1955 Mercedes-Benz 300SL Coupé. photo courtesy RM Auctions

Chassis No.1970405500123. Estimate: £350,000-£400,000

215 bhp (DIN), 240 bhp (SAE), 2,996 cc overhead-camshaft inline six-cylinder engine, four-speed all-synchromesh manual gearbox, independent front suspension with twin wishbones, coil springs and anti-roll bar, swing axle rear suspension with coil springs, hydraulic telescopic shock absorbers, and servo-assisted, four-wheel hydraulic drum brakes. Wheelbase: 94.5"

- From the Hooper Corporate Collection
- One of just 1,400 Gullwings built
- Prepared for participation in vintage rally events
- Multiple Mille Miglia entries


1955 Mercedes-Benz 300SL Coupé. photo courtesy RM Auctions

There are a great many enthusiasts and historians who believe that the Mercedes-Benz 300SL is, perhaps, the greatest road car ever built. No one who has ever owned or experienced a 300SL Gullwing will likely ever forget it. That the car appeared in production form at all was the result of fortuitous circumstance and was certainly not originally planned by the factory.

The original Mercedes-Benz 300SL was created for the 1952 racing season by the company to test the waters prior to M-B making a full-scale return to racing competition. It was practically makeshift expediency to allow an early entrance to racing following WWII and to keep the M-B name in the news long enough for the firm’s upcoming 1954 Grand Prix car to be completed. To deem this exercise successful is a bit of an understatement – a second and fourth at the Mille Miglia, first and second at Le Mans and the Nürburgring, the same in the Carrera Panamericana, and a one-two-three sweep at Bern, Switzerland.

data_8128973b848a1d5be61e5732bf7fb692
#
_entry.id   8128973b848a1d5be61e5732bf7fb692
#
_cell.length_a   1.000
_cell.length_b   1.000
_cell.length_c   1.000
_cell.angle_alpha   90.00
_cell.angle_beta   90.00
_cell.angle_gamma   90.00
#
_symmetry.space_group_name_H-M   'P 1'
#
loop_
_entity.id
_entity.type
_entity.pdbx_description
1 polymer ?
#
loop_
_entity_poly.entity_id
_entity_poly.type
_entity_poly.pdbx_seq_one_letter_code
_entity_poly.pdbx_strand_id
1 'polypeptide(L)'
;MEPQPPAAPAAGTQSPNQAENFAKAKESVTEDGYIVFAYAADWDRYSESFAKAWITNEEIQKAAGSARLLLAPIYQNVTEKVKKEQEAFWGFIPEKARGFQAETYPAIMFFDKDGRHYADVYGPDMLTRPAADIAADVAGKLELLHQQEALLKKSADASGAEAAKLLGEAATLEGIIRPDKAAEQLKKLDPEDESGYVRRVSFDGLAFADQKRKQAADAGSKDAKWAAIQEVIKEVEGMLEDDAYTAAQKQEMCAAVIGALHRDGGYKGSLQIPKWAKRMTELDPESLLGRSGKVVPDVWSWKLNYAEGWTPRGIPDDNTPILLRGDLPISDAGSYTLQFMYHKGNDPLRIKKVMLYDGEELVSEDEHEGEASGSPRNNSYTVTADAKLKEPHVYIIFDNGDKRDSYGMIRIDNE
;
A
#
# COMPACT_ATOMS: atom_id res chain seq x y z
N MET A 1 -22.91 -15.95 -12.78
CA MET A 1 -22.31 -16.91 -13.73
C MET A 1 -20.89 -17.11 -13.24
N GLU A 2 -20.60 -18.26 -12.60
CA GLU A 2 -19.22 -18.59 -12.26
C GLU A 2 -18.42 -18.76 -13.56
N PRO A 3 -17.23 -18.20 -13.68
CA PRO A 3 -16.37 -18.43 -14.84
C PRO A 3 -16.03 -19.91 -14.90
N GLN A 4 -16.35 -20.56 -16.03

Mercedes-Benz did not intend to put the car into production, but U.S. importer Max Hoffman had other ideas. Hoffman, both a master marketer and a man of great insight, convinced Daimler-Benz to offer a production model by ordering 1,000 of them to be built and sent to the United States. Since the competition model had been sourced from off-the-shelf parts of Mercedes’ 300-series saloon cars, it seemed relatively easy for the manufacturer to honour his request. The car, however, was exceedingly complex mechanically and not really designed for volume production. Nonetheless, thanks to the persistence (and influence) of Hoffman, M-B proceeded with limited production and the car was born.


1955 Mercedes-Benz 300SL Coupé. photo courtesy RM Auctions

Fuel injection replaced the race car’s carburettors; the Bosch mechanical unit would be the first for a production car. The new Karl Wilfert-designed body was largely steel rather than all-aluminium and included bumpers and other creature comforts not desired in a competition car. All this shot the car’s weight up from the racer’s 1,900 pounds to nearly 3,000. Yet even in production form, underneath remained Rudi Uhlenhaut’s brilliant tubular space frame chassis and the powerful 3.0-litre six-cylinder engine.